By law, public schools must organize daily acts of worship, which are "wholly or mainly of a broadly Christian character.” Usually, there are daily school assemblies or a class gathering with a spiritual theme. However, this practice has become less and less common in high schools.
In a joint letter to the new education secretary, senior representatives of the Anglican, Catholic, Methodist and Baptist churches said secondary schools were limiting children's "spiritual and moral" development by failing to organize daily acts of worship. They called on Johnson to act to restore "an important part of pupils' entitlement in school,” reported the Guardian.
In a joint statement accompanying the letter, the churches said collective worship helped "equip young people to understand more about themselves, foster a sense of the aesthetic and to cope with life-changing moments".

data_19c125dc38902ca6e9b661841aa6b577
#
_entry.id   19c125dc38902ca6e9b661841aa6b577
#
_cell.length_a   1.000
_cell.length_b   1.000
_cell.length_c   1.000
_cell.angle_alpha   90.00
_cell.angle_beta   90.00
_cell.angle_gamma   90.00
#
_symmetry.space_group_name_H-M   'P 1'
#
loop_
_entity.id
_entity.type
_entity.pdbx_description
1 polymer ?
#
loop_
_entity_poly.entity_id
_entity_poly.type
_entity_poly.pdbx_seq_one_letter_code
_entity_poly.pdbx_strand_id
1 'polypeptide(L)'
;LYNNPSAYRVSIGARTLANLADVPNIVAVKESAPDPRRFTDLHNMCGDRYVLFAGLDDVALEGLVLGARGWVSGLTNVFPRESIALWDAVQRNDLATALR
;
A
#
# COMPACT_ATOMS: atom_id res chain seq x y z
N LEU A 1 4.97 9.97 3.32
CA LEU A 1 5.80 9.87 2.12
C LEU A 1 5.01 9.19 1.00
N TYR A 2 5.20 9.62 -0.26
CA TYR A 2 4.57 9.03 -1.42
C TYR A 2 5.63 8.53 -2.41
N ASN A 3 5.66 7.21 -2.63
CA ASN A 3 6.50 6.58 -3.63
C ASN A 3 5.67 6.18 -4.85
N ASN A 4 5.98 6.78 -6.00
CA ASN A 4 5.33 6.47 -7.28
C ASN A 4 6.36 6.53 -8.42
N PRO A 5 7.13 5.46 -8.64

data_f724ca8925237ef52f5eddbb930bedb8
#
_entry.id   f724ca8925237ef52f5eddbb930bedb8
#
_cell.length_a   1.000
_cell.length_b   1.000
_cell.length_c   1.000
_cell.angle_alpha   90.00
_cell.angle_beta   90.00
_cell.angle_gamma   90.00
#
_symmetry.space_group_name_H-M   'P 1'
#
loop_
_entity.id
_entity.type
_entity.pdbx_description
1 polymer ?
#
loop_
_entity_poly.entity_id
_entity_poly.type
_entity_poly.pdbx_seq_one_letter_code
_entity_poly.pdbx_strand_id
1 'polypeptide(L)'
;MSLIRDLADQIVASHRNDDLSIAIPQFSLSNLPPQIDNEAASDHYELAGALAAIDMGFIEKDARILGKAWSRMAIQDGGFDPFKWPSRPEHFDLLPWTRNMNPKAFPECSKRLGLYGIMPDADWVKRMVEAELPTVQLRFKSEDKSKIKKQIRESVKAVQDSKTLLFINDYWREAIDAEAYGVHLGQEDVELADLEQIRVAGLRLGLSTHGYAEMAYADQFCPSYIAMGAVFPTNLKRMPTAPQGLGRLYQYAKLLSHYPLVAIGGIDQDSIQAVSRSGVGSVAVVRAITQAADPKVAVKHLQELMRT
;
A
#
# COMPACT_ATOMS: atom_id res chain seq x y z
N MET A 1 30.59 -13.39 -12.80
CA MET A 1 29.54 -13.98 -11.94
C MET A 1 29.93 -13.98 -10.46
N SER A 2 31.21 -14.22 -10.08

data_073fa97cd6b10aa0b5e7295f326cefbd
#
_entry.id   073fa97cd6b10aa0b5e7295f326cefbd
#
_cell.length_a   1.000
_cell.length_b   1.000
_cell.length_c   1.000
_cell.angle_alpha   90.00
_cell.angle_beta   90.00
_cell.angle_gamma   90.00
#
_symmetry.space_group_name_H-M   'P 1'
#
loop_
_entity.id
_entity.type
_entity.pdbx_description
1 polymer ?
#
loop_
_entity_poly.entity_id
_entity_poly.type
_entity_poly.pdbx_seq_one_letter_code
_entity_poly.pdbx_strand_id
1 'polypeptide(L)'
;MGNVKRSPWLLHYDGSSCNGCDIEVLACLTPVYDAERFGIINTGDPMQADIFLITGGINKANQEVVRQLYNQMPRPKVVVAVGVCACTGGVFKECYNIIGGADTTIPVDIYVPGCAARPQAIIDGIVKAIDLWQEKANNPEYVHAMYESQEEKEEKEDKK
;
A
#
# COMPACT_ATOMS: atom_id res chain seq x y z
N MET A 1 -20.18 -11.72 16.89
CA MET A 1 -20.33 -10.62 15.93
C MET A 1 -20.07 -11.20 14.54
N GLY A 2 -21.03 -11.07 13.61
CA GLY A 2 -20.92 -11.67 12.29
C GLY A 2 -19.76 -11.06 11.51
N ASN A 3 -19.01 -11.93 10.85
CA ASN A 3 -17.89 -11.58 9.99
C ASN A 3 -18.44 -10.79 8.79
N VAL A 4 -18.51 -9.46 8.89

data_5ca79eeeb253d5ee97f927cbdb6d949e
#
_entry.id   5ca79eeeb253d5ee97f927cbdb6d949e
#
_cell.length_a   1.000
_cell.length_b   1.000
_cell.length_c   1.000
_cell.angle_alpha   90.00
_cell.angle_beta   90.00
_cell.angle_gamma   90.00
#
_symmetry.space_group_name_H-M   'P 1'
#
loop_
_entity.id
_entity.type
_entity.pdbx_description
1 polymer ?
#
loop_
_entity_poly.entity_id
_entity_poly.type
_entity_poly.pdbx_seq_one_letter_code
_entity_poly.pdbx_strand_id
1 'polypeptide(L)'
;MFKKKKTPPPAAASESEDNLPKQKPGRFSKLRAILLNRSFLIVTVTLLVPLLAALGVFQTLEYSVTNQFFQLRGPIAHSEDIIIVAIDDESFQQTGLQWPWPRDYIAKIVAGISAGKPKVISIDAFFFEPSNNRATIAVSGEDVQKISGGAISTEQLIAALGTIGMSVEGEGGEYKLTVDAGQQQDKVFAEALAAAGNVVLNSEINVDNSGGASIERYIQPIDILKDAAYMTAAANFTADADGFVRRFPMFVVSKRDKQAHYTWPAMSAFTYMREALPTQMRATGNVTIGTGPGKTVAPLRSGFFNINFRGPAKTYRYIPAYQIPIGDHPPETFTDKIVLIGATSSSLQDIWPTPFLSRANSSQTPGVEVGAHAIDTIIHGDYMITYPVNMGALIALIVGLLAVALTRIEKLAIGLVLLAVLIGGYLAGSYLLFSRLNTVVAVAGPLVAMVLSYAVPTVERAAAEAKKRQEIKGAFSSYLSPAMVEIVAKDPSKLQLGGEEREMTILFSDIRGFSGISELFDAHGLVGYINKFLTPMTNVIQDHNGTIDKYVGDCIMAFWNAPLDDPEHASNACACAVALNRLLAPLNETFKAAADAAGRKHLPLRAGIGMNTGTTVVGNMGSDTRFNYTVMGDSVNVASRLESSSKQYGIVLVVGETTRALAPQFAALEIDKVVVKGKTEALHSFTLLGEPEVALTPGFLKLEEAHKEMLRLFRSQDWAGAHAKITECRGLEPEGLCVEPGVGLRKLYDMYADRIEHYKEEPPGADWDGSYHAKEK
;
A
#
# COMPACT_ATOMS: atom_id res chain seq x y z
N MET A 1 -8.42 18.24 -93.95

"We strongly support the continuation of collective worship in all schools, recognizing the major contribution it makes to the spiritual and moral development of pupils, which is a prime goal of education," the statement said.
It also said teacher-training should include how to lead collective worship.
A spokesman for the Department for Education and Skills told the Guardian that collective worship was important to help promote tolerance and understanding among students.
"Every maintained school, by law, must provide religious education and a daily act of collective worship for all its pupils. It is the responsibility of the headteacher, governors and local authorities to make sure these are carried out," the spokesman reportedly said.
.- Christian leaders in Britain have urged the country’s new education secretary, Alan Johnson, to restore daily acts of worship in schools.